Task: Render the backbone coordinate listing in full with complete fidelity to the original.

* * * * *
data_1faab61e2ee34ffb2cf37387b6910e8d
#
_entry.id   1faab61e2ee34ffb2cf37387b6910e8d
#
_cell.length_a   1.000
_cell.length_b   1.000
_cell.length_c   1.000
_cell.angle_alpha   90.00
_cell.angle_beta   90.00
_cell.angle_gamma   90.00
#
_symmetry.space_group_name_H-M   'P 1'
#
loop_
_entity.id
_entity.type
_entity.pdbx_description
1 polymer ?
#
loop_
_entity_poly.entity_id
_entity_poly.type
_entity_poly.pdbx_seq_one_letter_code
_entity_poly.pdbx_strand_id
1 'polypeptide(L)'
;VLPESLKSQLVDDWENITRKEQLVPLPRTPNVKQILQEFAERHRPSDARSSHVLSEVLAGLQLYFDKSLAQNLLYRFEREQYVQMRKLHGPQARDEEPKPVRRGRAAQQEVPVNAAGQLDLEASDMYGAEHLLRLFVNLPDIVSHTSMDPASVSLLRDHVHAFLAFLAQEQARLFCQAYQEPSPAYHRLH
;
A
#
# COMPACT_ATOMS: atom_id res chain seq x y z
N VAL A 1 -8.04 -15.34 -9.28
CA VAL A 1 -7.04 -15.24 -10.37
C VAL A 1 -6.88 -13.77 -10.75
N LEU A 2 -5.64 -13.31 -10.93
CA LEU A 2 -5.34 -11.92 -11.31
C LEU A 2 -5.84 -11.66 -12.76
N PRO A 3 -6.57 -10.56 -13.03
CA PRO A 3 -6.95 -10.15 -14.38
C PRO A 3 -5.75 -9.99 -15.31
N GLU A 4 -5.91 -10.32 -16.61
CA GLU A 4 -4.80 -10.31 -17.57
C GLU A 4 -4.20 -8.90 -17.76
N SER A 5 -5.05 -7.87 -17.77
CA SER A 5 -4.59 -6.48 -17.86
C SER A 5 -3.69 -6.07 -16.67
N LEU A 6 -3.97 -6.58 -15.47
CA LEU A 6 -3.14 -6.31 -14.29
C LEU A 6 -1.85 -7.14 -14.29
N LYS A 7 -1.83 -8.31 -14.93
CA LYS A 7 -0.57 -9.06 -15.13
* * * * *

data_1faab61e2ee34ffb2cf37387b6910e8d
#
_entry.id   1faab61e2ee34ffb2cf37387b6910e8d
#
_cell.length_a   1.000
_cell.length_b   1.000
_cell.length_c   1.000
_cell.angle_alpha   90.00
_cell.angle_beta   90.00
_cell.angle_gamma   90.00
#
_symmetry.space_group_name_H-M   'P 1'
#
loop_
_entity.id
_entity.type
_entity.pdbx_description
1 polymer ?
#
loop_
_entity_poly.entity_id
_entity_poly.type
_entity_poly.pdbx_seq_one_letter_code
_entity_poly.pdbx_strand_id
1 'polypeptide(L)'
;VLPESLKSQLVDDWENITRKEQLVPLPRTPNVKQILQEFAERHRPSDARSSHVLSEVLAGLQLYFDKSLAQNLLYRFEREQYVQMRKLHGPQARDEEPKPVRRGRAAQQEVPVNAAGQLDLEASDMYGAEHLLRLFVNLPDIVSHTSMDPASVSLLRDHVHAFLAFLAQEQARLFCQAYQEPSPAYHRLH
;
A
#
# COMPACT_ATOMS: atom_id res chain seq x y z
N VAL A 1 -8.04 -15.34 -9.28
CA VAL A 1 -7.04 -15.24 -10.37
C VAL A 1 -6.88 -13.77 -10.75
N LEU A 2 -5.64 -13.31 -10.93
CA LEU A 2 -5.34 -11.92 -11.31
C LEU A 2 -5.84 -11.66 -12.76
N PRO A 3 -6.57 -10.56 -13.03
CA PRO A 3 -6.95 -10.15 -14.38
C PRO A 3 -5.75 -9.99 -15.31
N GLU A 4 -5.91 -10.32 -16.61
CA GLU A 4 -4.80 -10.31 -17.57
C GLU A 4 -4.20 -8.90 -17.76
N SER A 5 -5.05 -7.87 -17.77
CA SER A 5 -4.59 -6.48 -17.86
C SER A 5 -3.69 -6.07 -16.67
N LEU A 6 -3.97 -6.58 -15.47
CA LEU A 6 -3.14 -6.31 -14.29
C LEU A 6 -1.85 -7.14 -14.29
N LYS A 7 -1.83 -8.31 -14.93
CA LYS A 7 -0.57 -9.06 -15.13